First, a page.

Vodafone has made a deal with state railway authorities for particular blocks of the 1800MHz spectrum band to support the roll-out of long-term evolution (LTE) services in capital cities.
Vodafone had said, earlier this year, that it was installing equipment at its mobile base stations that supported LTE technology, as part of its billion-dollar network revamp with Huawei.
The 1800MHz spectrum is central to Australian telcos' initial forays into LTE, enabling the telcos to use the new technology until alternate spectrum in the 700MHz band is parcelled out by the Australian Communications and Media Authority (ACMA) at auction next year. Vodafone has now made spectrum swap arrangements with the rail authorities so that it has contiguous blocks of spectrum that can be used to provide LTE services.
"We have now organised our spectrum into contiguous blocks in mainland capital cities that will support the roll out of LTE in all capital cities, once mass market handsets and mobile broadband devices are available at mass market prices," Nigel Dews, CEO of Vodafone said in a statement. Huawei has conducted LTE trials with the carrier, achieving peak download speeds of up to 73Mbps.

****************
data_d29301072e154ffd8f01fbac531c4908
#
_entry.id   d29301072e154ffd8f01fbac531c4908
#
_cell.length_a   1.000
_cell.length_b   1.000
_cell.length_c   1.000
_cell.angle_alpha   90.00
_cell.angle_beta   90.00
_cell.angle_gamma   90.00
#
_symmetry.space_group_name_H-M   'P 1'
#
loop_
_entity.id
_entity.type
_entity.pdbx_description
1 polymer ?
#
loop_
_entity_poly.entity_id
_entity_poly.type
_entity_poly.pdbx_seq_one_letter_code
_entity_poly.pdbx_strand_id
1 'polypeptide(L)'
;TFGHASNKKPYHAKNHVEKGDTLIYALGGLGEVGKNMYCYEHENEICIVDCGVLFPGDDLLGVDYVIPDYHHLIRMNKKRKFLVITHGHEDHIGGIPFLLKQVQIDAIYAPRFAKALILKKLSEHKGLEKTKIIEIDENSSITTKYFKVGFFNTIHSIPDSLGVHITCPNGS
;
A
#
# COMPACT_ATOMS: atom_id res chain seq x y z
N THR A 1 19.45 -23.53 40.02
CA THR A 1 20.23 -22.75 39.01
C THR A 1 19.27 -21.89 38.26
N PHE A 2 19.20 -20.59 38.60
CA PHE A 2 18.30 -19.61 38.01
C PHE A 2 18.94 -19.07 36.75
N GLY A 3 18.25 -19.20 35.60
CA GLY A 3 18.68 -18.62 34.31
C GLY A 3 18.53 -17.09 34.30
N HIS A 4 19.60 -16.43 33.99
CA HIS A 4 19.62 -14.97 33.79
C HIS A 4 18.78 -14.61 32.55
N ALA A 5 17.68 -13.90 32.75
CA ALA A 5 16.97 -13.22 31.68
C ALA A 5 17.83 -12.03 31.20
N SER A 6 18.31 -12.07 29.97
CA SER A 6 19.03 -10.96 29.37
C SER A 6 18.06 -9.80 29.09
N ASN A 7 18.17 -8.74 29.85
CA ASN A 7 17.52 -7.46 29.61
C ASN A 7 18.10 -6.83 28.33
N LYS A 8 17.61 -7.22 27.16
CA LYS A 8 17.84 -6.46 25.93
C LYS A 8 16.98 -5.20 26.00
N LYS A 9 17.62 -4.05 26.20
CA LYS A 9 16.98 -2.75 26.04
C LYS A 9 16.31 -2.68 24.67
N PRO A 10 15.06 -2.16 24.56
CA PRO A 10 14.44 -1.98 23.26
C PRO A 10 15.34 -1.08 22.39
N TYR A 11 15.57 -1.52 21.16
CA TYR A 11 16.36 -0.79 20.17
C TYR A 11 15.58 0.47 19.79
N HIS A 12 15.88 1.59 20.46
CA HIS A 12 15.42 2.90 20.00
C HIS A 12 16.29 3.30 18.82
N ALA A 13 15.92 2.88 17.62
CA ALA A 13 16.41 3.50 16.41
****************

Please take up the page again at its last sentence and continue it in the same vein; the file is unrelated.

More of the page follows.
The 1800MHz spectrum that Vodafone has secured from the rail companies is in Adelaide, Melbourne and Sydney, will be combined with spectrum it already has in these cities, as well as that within Brisbane and Perth. The spectrum expires in 2013 and 2015.
The transaction was recorded on the ACMA page, which records spectrum licence allocations as being completed Friday 16 September 2011.
"We thank the railways for their co-operation to help reach a better public policy outcome," Dews said.
Telstra is already offering some customers service using LTE running on the 1800MHz band. Optus has just announced that it plans to offer LTE services from next year.